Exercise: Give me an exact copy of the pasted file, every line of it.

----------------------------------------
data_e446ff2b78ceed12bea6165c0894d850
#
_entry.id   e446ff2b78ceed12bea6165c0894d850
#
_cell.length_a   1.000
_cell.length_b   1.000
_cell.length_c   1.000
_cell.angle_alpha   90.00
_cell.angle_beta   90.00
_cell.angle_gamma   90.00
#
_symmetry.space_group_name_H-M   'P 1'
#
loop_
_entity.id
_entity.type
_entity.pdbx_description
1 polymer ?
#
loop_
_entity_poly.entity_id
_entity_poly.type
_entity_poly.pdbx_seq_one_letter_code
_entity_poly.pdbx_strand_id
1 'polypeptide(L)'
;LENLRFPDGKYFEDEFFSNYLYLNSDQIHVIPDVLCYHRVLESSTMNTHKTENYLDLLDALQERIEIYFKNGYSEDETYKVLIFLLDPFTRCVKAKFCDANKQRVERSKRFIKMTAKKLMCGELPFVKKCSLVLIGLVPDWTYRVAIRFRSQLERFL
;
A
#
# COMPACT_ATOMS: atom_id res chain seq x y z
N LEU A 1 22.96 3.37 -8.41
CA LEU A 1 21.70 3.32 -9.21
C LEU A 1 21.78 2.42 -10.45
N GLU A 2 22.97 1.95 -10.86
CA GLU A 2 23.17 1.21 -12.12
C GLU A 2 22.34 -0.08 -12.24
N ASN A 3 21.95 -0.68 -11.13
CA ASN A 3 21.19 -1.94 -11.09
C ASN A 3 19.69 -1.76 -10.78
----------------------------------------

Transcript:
data_e446ff2b78ceed12bea6165c0894d850
#
_entry.id   e446ff2b78ceed12bea6165c0894d850
#
_cell.length_a   1.000
_cell.length_b   1.000
_cell.length_c   1.000
_cell.angle_alpha   90.00
_cell.angle_beta   90.00
_cell.angle_gamma   90.00
#
_symmetry.space_group_name_H-M   'P 1'
#
loop_
_entity.id
_entity.type
_entity.pdbx_description
1 polymer ?
#
loop_
_entity_poly.entity_id
_entity_poly.type
_entity_poly.pdbx_seq_one_letter_code
_entity_poly.pdbx_strand_id
1 'polypeptide(L)'
;LENLRFPDGKYFEDEFFSNYLYLNSDQIHVIPDVLCYHRVLESSTMNTHKTENYLDLLDALQERIEIYFKNGYSEDETYKVLIFLLDPFTRCVKAKFCDANKQRVERSKRFIKMTAKKLMCGELPFVKKCSLVLIGLVPDWTYRVAIRFRSQLERFL
;
A
#
# COMPACT_ATOMS: atom_id res chain seq x y z
N LEU A 1 22.96 3.37 -8.41
CA LEU A 1 21.70 3.32 -9.21
C LEU A 1 21.78 2.42 -10.45
N GLU A 2 22.97 1.95 -10.86
CA GLU A 2 23.17 1.21 -12.12
C GLU A 2 22.34 -0.08 -12.24
N ASN A 3 21.95 -0.68 -11.13
CA ASN A 3 21.19 -1.94 -11.09
C ASN A 3 19.69 -1.76 -10.78